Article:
This is a guest post by Sasha Cagen.
Why would I ever have to choose between being creative and having a partner? The mere idea is preposterous. But somewhere in the back of my mind, I feared that my creativity would die in a serious long-term relationship.
I remember the moment when this belief crystallized.
I was sitting on the edge of the bathtub in my studio apartment, chatting with an old friend from college. I remember the bathroom rug. I was about 28.
We were catching up. We had written a zine together six years earlier, and once our lives were intertwined, but by then we lived 3,000 miles apart in totally different worlds. We were reflecting about our creative lives, because at that point, neither of us was writing much. My friend told me her older sister got married and she had watched her become more domestic and settled; she seemed content. She wondered aloud, “Maybe life just gets simpler when you couple up and settle down.” The implication: That creative flame dies down and all the bristling energy around it. And life gets simpler, happier.
In that moment, her casual remark gelled as true for me. My fear was born: That settling down and having a partner would mean the death of my creative life.
My spirit recoiled.
Of course, it wasn’t just one conversation that caused me to think that being single would be more compatible with being creative, but I remember that talk well. Being in a serious relationship came to mean the death of my creative life. Probably I worried that I would lose my time alone and give all of myself to a quiet domesticity. I thought I would attract another writer and he would be a better writer than me, so I would give up my writing. (Strange to admit those insecurities, but true.)
I’d also absorbed ideas from a culture that says that men are the ones who are mission-driven and ambitious, but that didn’t square with my experience. I also was ambitious. Motherhood scared me even more. Being creative is where I feel myself come to life and make a contribution, to feel me. My creativity needs expanses of time. I didn’t want to give up my time.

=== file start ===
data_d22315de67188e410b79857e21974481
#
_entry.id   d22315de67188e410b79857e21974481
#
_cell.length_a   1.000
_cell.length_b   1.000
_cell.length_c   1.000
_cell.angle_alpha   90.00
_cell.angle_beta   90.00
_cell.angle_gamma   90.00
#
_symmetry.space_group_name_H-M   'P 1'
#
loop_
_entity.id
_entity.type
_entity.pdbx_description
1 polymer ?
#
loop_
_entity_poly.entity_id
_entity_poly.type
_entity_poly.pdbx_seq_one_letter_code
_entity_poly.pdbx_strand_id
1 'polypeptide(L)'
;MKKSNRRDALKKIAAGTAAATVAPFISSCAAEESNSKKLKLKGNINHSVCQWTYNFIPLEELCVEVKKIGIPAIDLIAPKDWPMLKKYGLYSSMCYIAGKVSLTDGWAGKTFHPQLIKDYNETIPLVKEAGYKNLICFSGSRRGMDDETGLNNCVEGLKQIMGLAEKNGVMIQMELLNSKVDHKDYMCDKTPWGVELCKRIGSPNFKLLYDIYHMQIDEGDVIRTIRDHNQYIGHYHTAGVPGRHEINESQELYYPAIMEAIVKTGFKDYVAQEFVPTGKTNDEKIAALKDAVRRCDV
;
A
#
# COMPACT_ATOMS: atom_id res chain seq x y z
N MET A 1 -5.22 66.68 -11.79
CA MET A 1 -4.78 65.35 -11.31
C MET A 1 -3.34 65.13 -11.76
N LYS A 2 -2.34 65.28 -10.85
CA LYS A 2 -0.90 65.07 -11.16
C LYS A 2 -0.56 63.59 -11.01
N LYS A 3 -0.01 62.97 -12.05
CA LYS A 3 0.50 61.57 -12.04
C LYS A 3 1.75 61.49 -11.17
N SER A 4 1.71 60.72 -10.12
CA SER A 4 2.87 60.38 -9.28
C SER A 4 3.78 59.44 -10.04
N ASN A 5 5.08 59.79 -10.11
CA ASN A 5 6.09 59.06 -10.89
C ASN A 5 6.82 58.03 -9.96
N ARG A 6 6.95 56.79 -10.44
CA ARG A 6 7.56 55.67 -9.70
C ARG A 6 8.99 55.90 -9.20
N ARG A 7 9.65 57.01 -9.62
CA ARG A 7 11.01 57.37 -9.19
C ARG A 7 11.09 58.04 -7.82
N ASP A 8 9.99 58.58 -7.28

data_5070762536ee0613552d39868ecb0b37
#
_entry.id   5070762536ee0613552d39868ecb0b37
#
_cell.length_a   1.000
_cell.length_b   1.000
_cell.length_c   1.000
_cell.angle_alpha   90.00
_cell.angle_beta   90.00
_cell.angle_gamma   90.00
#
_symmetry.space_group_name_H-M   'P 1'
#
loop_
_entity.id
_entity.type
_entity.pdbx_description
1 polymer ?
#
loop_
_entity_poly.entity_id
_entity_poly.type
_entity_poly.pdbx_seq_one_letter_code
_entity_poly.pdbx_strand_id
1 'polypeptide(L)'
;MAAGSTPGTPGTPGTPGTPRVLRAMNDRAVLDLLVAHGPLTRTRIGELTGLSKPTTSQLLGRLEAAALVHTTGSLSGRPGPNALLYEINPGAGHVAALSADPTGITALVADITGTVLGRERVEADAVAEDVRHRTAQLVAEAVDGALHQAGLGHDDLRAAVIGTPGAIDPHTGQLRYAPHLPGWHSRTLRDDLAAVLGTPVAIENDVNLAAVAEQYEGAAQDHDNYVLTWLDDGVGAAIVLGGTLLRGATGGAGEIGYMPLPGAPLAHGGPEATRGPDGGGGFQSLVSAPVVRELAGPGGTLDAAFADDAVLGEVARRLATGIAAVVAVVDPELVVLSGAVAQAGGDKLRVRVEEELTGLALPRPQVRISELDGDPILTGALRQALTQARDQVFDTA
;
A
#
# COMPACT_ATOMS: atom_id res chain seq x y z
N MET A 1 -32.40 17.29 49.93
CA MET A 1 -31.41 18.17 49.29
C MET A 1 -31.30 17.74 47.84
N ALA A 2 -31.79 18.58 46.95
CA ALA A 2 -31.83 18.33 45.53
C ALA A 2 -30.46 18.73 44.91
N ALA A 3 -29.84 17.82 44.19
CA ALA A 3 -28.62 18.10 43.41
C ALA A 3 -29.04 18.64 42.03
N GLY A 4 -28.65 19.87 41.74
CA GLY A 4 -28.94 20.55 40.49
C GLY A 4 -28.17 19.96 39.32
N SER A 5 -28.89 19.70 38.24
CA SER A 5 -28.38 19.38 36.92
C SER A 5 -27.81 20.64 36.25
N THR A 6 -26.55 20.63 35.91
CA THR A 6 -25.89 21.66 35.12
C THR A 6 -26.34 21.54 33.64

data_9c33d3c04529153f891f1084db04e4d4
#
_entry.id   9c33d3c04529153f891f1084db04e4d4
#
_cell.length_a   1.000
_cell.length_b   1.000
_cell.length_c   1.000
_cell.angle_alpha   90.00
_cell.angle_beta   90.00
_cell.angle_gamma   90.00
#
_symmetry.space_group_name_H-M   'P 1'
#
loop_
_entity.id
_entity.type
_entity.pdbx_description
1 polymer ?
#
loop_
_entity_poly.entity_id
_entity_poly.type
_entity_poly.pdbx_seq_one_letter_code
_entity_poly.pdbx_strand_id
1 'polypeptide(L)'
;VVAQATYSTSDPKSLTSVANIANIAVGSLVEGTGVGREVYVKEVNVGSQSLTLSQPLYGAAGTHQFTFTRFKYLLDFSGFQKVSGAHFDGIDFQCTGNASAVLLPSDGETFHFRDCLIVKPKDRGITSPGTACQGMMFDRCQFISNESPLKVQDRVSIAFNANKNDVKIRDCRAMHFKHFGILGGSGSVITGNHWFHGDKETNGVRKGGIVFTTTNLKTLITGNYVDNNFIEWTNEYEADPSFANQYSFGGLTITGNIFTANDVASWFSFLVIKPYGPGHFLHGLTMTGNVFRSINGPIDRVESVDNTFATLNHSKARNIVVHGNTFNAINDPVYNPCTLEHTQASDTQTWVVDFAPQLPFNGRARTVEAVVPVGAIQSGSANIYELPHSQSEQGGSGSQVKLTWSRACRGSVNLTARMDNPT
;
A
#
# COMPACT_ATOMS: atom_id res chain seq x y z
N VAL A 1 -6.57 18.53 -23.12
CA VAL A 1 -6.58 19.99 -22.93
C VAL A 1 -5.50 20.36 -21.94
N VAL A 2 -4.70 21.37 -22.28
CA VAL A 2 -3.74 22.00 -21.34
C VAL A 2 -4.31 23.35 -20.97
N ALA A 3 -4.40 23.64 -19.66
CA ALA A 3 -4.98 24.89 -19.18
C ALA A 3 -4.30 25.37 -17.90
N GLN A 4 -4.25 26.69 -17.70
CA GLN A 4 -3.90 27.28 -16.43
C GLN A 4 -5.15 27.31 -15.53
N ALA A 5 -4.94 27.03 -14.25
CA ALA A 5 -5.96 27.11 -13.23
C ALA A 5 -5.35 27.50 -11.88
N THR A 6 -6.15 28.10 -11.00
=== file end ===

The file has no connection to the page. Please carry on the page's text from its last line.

Over the ten years since, I’ve been in a number of relationships. But I must admit that fear still lurked.
The ghost of Jane Austen followed me through life. Unlike Jane, I write nonfiction, but we both write about singleness and relationships. Staying single was Jane’s option for maintaining a creative life. But that was the eighteenth century; today it’s 2013. You would think we would have more options today, and we do!
My world started to open up as I started to examine my limiting beliefs and speak with more pride about my creative work.
All those assumptions started to fall away. I felt more free. My most recent boyfriend was super excited about my work as a writer and community-builder and he wanted us to collaborate. His support gave me strength to amplify my voice.
Now we are close friends. And we still support each other creatively.
Through that relationship I felt a door open, realizing that a relationship could actually support my creativity. Sure, I’d heard that many times, but I actually needed to live it to know it.
Of course’s it’s not an either-or: your creativity or your love life. But I needed to figure that out to know it, through my own journey in my own sweet time.
Naming a limiting belief is often the first step in letting it go.
It feels great to let that one go.
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Sasha Cagen is the author of Quirkyalone: A Manifesto for Uncompromising Romantics. While she researches her new book Quirkytogether she is teaching a new online class Quirkytogether 101. In this class and community you get to connect with others who share a vision of independence and interdependence in relationships. You’ll discover your version of a quirkytogether relationship where you bring your full quirky self to the relationship, honoring your individual spark and the spark of your partner. Join us in this weeklong online class and you’ll never lose yourself in a relationship again.